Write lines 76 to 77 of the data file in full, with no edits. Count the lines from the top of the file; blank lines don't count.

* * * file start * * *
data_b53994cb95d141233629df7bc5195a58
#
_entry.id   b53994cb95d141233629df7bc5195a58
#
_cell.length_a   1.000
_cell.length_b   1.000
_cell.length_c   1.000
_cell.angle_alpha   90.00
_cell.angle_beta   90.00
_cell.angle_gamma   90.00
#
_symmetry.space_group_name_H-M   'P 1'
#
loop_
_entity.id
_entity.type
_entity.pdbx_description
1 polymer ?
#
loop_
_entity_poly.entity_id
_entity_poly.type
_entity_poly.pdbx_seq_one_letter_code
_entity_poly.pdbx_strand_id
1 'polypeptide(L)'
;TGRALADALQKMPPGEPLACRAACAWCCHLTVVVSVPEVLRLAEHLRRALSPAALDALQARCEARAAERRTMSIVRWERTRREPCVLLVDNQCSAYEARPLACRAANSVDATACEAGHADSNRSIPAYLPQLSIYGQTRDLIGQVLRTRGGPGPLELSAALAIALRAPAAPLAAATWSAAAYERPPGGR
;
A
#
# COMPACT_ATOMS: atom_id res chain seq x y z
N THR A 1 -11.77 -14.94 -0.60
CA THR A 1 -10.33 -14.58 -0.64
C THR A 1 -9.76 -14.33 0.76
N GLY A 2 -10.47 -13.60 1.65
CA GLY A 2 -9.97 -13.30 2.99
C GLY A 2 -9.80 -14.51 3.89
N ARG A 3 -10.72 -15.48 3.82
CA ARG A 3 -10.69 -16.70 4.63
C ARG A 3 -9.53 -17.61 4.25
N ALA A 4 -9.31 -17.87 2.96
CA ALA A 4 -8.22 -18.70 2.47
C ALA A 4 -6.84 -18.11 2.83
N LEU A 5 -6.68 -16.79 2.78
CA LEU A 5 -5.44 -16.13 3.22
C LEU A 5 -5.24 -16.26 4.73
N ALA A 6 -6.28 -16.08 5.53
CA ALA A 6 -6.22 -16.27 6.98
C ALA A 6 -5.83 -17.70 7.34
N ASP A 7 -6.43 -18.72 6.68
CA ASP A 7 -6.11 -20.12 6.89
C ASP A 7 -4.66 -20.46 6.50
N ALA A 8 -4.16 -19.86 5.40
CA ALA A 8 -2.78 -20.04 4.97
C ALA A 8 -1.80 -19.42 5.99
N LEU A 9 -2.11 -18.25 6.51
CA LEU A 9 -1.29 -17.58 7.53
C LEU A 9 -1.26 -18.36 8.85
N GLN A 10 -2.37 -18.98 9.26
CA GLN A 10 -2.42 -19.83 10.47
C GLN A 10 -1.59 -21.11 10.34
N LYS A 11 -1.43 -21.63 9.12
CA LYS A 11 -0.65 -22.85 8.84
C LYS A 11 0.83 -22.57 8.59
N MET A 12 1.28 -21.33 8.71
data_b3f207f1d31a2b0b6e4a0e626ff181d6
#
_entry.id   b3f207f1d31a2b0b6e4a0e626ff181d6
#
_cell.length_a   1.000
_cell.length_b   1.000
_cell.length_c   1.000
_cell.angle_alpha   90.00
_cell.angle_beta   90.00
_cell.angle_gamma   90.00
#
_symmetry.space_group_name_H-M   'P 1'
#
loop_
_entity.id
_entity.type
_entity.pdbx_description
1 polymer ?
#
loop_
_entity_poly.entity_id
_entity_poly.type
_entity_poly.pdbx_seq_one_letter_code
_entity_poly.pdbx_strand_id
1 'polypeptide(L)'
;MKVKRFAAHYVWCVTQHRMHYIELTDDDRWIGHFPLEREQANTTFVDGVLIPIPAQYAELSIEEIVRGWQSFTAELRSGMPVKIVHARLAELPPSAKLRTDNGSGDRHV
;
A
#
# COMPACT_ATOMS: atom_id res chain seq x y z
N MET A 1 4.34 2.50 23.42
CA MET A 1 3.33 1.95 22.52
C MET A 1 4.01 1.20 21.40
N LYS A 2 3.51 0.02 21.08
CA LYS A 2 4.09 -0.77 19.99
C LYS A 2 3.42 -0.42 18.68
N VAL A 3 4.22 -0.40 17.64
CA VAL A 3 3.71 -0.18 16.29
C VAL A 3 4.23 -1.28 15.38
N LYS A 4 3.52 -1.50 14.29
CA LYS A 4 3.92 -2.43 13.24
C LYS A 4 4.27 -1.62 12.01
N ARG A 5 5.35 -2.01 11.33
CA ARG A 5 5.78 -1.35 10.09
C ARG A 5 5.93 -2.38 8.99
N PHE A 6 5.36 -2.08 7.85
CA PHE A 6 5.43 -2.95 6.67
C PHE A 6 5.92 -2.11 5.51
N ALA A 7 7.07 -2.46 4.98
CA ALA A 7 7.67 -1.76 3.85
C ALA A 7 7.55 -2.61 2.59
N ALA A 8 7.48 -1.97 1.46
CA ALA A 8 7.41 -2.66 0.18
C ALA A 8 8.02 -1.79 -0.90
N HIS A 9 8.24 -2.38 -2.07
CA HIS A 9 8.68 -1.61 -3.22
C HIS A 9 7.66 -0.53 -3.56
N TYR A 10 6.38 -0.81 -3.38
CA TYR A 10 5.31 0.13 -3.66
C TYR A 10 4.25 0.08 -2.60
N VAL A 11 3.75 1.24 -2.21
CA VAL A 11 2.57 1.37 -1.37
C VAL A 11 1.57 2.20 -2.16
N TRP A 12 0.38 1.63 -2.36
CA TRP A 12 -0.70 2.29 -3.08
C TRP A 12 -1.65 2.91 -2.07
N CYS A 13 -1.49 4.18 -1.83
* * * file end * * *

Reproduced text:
_symmetry.space_group_name_H-M   'P 1'
#